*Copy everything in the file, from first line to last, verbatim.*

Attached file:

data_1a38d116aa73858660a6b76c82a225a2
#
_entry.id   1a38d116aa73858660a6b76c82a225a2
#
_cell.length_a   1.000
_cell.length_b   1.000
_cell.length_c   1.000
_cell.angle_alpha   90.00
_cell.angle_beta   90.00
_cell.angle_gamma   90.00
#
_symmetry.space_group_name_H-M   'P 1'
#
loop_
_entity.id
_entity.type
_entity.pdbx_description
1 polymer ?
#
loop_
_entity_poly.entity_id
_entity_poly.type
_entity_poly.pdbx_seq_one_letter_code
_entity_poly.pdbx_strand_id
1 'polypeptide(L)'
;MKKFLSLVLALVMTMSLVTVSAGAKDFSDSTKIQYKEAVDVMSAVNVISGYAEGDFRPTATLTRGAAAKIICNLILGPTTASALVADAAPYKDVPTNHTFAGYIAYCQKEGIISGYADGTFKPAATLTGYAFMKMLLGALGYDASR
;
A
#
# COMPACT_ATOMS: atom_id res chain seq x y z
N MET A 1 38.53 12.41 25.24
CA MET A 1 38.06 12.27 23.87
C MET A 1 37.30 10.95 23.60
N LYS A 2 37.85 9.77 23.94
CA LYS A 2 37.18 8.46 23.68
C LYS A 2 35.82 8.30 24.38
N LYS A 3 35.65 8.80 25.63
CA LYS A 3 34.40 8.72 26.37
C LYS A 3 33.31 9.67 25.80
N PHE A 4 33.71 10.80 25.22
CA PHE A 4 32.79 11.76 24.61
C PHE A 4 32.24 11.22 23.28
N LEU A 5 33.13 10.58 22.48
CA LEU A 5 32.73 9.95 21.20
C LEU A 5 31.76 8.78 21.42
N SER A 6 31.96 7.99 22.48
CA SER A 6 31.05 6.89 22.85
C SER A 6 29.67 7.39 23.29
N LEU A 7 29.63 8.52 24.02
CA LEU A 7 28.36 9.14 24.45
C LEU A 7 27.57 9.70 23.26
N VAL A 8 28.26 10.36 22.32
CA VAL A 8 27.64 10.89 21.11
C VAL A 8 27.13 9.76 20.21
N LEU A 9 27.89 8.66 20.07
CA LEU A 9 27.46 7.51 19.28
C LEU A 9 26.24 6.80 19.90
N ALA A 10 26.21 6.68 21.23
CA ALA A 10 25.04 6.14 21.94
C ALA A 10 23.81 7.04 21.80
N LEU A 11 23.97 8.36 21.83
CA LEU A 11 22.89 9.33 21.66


data_1a38d116aa73858660a6b76c82a225a2
#
_entry.id   1a38d116aa73858660a6b76c82a225a2
#
_cell.length_a   1.000
_cell.length_b   1.000
_cell.length_c   1.000
_cell.angle_alpha   90.00
_cell.angle_beta   90.00
_cell.angle_gamma   90.00
#
_symmetry.space_group_name_H-M   'P 1'
#
loop_
_entity.id
_entity.type
_entity.pdbx_description
1 polymer ?
#
loop_
_entity_poly.entity_id
_entity_poly.type
_entity_poly.pdbx_seq_one_letter_code
_entity_poly.pdbx_strand_id
1 'polypeptide(L)'
;MKKFLSLVLALVMTMSLVTVSAGAKDFSDSTKIQYKEAVDVMSAVNVISGYAEGDFRPTATLTRGAAAKIICNLILGPTTASALVADAAPYKDVPTNHTFAGYIAYCQKEGIISGYADGTFKPAATLTGYAFMKMLLGALGYDASR
;
A
#
# COMPACT_ATOMS: atom_id res chain seq x y z
N MET A 1 38.53 12.41 25.24
CA MET A 1 38.06 12.27 23.87
C MET A 1 37.30 10.95 23.60
N LYS A 2 37.85 9.77 23.94
CA LYS A 2 37.18 8.46 23.68
C LYS A 2 35.82 8.30 24.38
N LYS A 3 35.65 8.80 25.63
CA LYS A 3 34.40 8.72 26.37
C LYS A 3 33.31 9.67 25.80
N PHE A 4 33.71 10.80 25.22
CA PHE A 4 32.79 11.76 24.61
C PHE A 4 32.24 11.22 23.28
N LEU A 5 33.13 10.58 22.48
CA LEU A 5 32.73 9.95 21.20
C LEU A 5 31.76 8.78 21.42
N SER A 6 31.96 7.99 22.48
CA SER A 6 31.05 6.89 22.85
C SER A 6 29.67 7.39 23.29
N LEU A 7 29.63 8.52 24.02
CA LEU A 7 28.36 9.14 24.45
C LEU A 7 27.57 9.70 23.26
N VAL A 8 28.26 10.36 22.32
CA VAL A 8 27.64 10.89 21.11
C VAL A 8 27.13 9.76 20.21
N LEU A 9 27.89 8.66 20.07
CA LEU A 9 27.46 7.51 19.28
C LEU A 9 26.24 6.80 19.90
N ALA A 10 26.21 6.68 21.23
CA ALA A 10 25.04 6.14 21.94
C ALA A 10 23.81 7.04 21.80
N LEU A 11 23.97 8.36 21.83
CA LEU A 11 22.89 9.33 21.66